11. LETTER FROM THE CHAIRMAN TO RT HON
BARONESS BLACKSTONE, MINISTER OF STATE, DEPARTMENT FOR CULTURE,
MEDIA AND SPORT
The Committee is considering whether to report to
each House on the above Bill. It has carried out an initial examination
of this Bill, and has formed the provisional opinion that the
Bill is compatible with relevant human rights obligations. Our
startingpoint is of course the statement made under s.19(1)(a)
of the Human Rights Act 1998; but I should make it clear that
the Committee's remit extends to human rights in a broad sense,
not just the Convention rights under the Act.
The Committee would, therefore, be grateful for your
comments on the following points
1. Mandatory requirement to grant licence in absence
of 'relevant representations'.
Clause 18(2) of the Bill provides that the licensing
authority 'must grant' a licence (subject to any conditions authorised
by that sub-clause) in the absence of relevant representation
made under clause 18(3). Relevant representations as defined are
representations about the likely effect of granting the licence
on the promotion of the licensing objectives. Licensing objectives
do not include respect for or protection of Convention rights:
see clause 4(2). The representations must be made by an interested
party or responsible authority (fairly narrowly defined by clause
13(3), (4)) must not be vexatious or frivolous, and must satisfy
certain other criteria: clause 18(6)-(9).
The duty to grant a licence under clause 18(2) in
the absence of relevant representations appears to prevent a licensing
authority from even considering the effect of the licence on residents'
rights to respect for their private lives and their homes under
ECHR Article 8, let alone refusing a licence on account of it,
unless someone has made a relevant representation. The right includes
a certain level of protection against environmental nuisances:
see, for example, Hatton v. United Kingdom. It would not
be possible to read an exception into the express duty to grant
a licence under the terms of clause 18(2). The provisions therefore
seem to be capable of forcing the licensing authority to act in
a manner incompatible with Convention rights in certain circumstances.
In the light of these considerations, the Committee
seeks an explanation of why the Government considers that these
provisions adequately safeguard the right to respect for private
life and the home under ECHR Article 8.
2. The offence of carrying out licensable activities
without a licence.
Clause 134 would remove the exemption from the regulation
regime for live performances by no more than two performers. The
exemption has been a feature of the licensing regime for some
time. The Committee has received evidence suggesting that the
exemption helps to foster live performances in a variety of venues.
As the Government accepts (Explanatory Notes to the Bill at paragraph
230), the Bill interferes with the rights of performers, and those
who make facilities or premises available, under ECHR Article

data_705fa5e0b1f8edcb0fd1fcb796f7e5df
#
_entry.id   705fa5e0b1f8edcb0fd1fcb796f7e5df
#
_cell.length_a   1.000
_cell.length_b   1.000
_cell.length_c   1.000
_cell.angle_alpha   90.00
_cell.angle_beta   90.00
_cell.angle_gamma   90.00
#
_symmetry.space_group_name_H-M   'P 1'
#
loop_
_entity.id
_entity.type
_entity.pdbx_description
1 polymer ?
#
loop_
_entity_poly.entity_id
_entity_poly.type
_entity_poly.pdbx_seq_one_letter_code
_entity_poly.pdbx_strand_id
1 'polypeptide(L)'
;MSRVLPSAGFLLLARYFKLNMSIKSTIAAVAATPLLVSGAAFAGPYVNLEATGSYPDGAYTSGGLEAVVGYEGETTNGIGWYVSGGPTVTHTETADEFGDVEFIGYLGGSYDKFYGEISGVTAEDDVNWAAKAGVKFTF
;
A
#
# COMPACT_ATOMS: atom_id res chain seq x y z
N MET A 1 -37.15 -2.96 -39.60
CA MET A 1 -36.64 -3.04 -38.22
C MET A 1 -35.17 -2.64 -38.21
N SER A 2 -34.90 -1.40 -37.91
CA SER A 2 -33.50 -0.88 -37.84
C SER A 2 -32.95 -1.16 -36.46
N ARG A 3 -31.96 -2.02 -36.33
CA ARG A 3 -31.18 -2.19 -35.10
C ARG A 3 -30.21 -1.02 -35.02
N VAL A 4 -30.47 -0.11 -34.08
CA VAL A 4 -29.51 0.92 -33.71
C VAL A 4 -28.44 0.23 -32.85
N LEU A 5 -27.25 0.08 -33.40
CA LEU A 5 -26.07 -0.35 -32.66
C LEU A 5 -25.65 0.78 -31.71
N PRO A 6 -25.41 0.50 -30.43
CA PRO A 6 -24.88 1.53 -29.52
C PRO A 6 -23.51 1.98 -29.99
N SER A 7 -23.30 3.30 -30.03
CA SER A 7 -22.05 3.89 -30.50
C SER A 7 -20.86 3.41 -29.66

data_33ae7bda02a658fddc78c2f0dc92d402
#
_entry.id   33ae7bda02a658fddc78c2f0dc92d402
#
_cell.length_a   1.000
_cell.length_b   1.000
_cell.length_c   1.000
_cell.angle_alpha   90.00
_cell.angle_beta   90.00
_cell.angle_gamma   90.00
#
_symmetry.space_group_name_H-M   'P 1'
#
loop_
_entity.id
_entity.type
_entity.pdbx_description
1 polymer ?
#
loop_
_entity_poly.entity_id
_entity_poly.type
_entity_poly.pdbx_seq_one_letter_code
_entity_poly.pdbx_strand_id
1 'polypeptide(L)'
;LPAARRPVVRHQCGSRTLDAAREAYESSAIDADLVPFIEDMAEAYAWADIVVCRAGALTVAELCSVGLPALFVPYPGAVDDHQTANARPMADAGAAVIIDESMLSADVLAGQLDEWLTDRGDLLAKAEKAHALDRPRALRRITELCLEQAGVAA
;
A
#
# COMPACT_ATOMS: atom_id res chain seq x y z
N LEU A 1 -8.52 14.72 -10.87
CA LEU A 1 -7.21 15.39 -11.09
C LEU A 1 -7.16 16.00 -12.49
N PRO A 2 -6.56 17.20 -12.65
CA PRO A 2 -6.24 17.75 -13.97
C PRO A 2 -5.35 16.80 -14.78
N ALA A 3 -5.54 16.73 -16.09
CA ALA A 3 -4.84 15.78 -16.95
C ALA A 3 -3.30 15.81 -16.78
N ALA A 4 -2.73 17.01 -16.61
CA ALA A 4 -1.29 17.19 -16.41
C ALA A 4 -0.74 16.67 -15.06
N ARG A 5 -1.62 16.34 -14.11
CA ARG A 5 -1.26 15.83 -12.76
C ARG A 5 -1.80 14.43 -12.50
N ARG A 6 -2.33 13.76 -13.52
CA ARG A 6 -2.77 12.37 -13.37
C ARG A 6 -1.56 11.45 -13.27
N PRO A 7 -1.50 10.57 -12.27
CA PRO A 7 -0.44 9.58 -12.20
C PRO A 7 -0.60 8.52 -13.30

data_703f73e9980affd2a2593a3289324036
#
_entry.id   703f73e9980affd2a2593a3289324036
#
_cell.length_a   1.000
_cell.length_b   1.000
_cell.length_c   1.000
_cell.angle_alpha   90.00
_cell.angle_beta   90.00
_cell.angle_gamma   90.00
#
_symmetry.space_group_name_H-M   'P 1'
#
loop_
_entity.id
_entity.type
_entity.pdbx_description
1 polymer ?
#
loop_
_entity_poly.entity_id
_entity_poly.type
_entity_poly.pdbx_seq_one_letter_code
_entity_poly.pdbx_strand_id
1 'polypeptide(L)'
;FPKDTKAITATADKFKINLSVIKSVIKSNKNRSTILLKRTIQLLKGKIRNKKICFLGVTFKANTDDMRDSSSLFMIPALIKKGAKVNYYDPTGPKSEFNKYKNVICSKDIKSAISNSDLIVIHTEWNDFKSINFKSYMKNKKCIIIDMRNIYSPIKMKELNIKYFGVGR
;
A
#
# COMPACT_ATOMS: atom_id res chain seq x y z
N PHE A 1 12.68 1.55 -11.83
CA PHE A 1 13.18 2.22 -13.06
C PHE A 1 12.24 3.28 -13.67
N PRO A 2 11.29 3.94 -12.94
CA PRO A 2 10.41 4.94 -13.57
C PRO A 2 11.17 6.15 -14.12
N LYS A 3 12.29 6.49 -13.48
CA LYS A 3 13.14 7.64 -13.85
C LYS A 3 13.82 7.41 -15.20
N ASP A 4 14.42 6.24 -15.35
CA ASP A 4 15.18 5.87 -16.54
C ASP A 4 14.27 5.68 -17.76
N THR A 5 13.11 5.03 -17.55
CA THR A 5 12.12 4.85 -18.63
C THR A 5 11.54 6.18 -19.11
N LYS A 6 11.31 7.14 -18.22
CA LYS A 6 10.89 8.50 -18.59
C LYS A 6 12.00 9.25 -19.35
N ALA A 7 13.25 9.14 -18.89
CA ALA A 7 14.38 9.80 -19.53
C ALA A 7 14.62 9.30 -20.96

10.1. The interference requires justification under ECHR Article
10.2. The reasons given in paragraph 230 of the Explanatory Notes
for removing the exemption are as follows:
The offence in clause 134
of carrying out licensable activities without due authorisation
may amount to an interference with rights under Article 10 (freedom
of expression) since it could indirectly have the effect of imposing
restrictions on performances by artists and musicians. However
any such interference would be justified under Article 10(2) as
being necessary in a democratic society on grounds of public safety,
the prevention of crime and disorder and the protection of the
rights of others, since it is central to the regime for the regulation
of licensable activities that the activities may be carried out
only under authorisation.
This amounts to no more than an assertion that requiring
the activities to be authorised would serve a legitimate aim and
would be necessary for and proportionate to the aim because the
activities are required to be authorised. It is not a justification;
indeed, it seems to be an attempt to pull the Bill up by its own
The clause would also interfere with the right of
owners and occupiers of premises to peaceful enjoyment of their
possessions under ECHR Protocol No.1, Article 1, requiring justification
under that Article.
In the light of these considerations, the Committee
seeks an explanation of why the Government considers that clause
134, so far as it interferes with rights under ECHR Article 10.1
and Article 1 of Protocol No. 1, would
(i) be a proportionate response to a pressing social
need to take action in pursuit of a legitimate aim so as to be
justifiable under Article 10.2; and
(ii) represent a fair balance between the rights
of individuals and the public interest in pursuit of a legitimate
aim so as to be justifiable under Article 1 of Protocol No. 1
to the ECHR.
Finally, the Committee would be grateful for a description
of any other representations you have received in connection with
this Bill in relation to human rights issues, and of the specific
points to which those representations were directed.
The Committee would be grateful for a reply by the
time we break for the Christmas Adjournment, that is no later
than the morning of Thursday 19 December.
5 December 2002